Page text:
In fact most days can be filled with things that take anti-money laundering personnel away from the office. In Myers’ case, he was involved with interviewing suspects and witnesses, conducting physical surveillance, testifying before grand juries, meeting with prosecutors, executing search warrants, conducting searches, serving subpoenas on banks, conducting trash pulls and mail covers, developing informants and executing arrests. His FBI terrorism financing and bombing investigations have taken him to Israel, Jordan, Lebanon, Qatar, Pakistan, Afghanistan, Thailand and Greece.

Underneath it all is an innate sense of curiosity and the love of a challenge.

“Most professionals working in this area enjoy mathematics and solving puzzles or riddles. The more you work and the harder you dig, the greater the satisfaction when you accomplish your goal.”

Fighting Back

So how do people launder money – sometimes boxes, rooms and warehouses full of cash? Some start cash businesses whereby proceeds from illegal activities get intermingled with business proceeds. “That’s one way to make money look clean,” Myers said.

“In other countries money can be laundered at a bank, but not in the U.S. We have strong regulations and compliance laws that are meant to prevent money laundering.”

Myers explains that the U.S. employs a three-pronged strategy.

Banks are legally required to report suspicious activity, including any transfers involving cash. The report is automatic if amounts of $10,000 and above are involved, but if someone walks into a bank with money covered in or reeking with what appears to be illegal drugs, that can be a cause to report.

“Tellers are the eyes and ears and the Bank Secrecy Act Administration compels and requires them to report suspicious activity,” Myers said.

The Office of Foreign Asset Control (OFAC) in the The U.S. Department of the Treasury also compile and maintain a list of criminals and criminal enterprises and no one in this country is allowed to do business with them.

The third prong involves judicial enforcement so that when federal statutes are violated there is federal prosecution.

These days, computer programs are at work looking for patterns of illegal financial activity so those who work in the field aren’t burdened with combing through dusty ledgers.

Great Job Prospects

Related clues can occur in any part of the country and “the software will flag it,” Myers said. The information is sent to the Treasury and to OFAC. With potential fines and penalties amounting to millions and sometimes billions of dollars looming to punish illegal and negligent practices, banks are taking their responsibilities more seriously than ever. High profile cases against HSBC, Citibank and Bank of New York for laundering drug cartel and other criminal funds have made worldwide headlines.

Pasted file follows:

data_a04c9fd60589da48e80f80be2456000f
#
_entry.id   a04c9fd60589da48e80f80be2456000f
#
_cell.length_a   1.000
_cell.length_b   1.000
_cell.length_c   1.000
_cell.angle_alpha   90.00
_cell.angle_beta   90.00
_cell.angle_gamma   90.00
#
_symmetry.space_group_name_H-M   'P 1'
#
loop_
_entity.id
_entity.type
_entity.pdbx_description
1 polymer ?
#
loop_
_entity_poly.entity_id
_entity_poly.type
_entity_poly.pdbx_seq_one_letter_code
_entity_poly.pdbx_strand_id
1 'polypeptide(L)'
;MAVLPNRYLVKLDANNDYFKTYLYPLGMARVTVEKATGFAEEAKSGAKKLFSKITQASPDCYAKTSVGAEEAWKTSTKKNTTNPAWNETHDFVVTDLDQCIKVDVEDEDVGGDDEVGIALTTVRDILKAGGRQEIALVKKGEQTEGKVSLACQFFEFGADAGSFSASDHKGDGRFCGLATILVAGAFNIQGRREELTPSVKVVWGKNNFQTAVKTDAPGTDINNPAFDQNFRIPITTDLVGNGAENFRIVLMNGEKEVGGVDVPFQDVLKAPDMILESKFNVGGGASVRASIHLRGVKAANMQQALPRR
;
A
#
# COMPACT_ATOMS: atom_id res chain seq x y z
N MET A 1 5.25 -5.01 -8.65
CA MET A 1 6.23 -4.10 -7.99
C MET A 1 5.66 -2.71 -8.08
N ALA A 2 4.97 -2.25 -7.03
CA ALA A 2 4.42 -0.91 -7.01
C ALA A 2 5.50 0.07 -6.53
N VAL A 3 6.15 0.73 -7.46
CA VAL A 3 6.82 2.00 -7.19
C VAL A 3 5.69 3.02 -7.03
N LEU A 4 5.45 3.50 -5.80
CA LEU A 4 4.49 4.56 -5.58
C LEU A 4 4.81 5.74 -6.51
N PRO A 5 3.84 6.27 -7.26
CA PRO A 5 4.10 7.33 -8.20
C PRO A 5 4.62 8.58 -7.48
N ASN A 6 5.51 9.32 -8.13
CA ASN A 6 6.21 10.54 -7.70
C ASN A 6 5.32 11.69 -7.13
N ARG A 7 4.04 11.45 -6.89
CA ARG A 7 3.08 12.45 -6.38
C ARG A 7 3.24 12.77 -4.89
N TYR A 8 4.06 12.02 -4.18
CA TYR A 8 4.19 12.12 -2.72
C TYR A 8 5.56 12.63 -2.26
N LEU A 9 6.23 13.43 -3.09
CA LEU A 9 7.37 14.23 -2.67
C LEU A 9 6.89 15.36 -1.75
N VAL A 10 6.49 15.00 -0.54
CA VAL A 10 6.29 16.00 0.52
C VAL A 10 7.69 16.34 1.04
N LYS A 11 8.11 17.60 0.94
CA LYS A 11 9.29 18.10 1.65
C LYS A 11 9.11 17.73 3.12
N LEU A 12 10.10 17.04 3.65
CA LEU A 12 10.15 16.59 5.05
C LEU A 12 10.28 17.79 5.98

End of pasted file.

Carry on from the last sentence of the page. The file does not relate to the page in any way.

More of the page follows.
“Tampa is becoming a national center for banking industry anti-money laundering services. Citigroup, JP Morgan Chase, Sun Trust and the Depository Trust & Clearing Corporation have offices in the area with more to come,” Myers said. “With the right background, there are plenty of positions to fill.”

Typically, people in this field have come from criminal justice backgrounds, but more are needed who have accounting and business backgrounds, people who can do forensic accounting, master’s students and CPA’s.

Myers teaches his students how to handle court testimony as expert witnesses, what to do and not to do when handling criminals’ computers.

“Like any criminal investigator, the financial investigator must learn how to find, retrieve and properly handle evidence,” he said. “This usually includes recovering and preserving digital or electronicevidence when investigating financial crimes.

“Fraud is fraud,” Myers says. “There are just different delivery methods. Fraudsters can be anywhere these days. But even if you can prove that someone is committing a financial crime, you might not be able to arrest him or her.”

All of the existing international cooperation in the fight against certain transnational financial and other related crimes came together in the Budapest Convention on Cybercrime. However, Russia, China and countries in Eastern Europe did not sign on.

“The countries with thebiggest cyber criminals and offenders did not participate. But it is significant in that most of the western industrializednations came together and agreed in principle that multinational and multijurisdictional cooperation is absolutely essential to fight cybercrime.”

While money laundering is a crime unto itself, it doesn’t stop there.

“Money laundering has a great qualitative cost to our society as well,” said Myers. “By its nature, it helps promote and fund continuing criminal enterprises – think drug cartels – and corrupts our financial system and institutions which are the cornerstones of our economy. No enterprise, criminal or otherwise, can last for long without funding. Drying up the funds cripples the organization.”

"One of my favorite authors is Mark Twain who once said that the two most important days of your life are the day you were born and the day you find out why. I discovered the 'why' when I became a financial investigator with the FBI," Myers said. "I woke up every day for 25 years looking forward to going to work to meet the challenges and adventures that faced me daily. I felt my work contributed to a better society while protecting the national security interests of our country. There is great truth in the old saying that 'people who love their jobs never have to work a day in their lives.'"

Barbara Melendez can be reached at 813-974-4563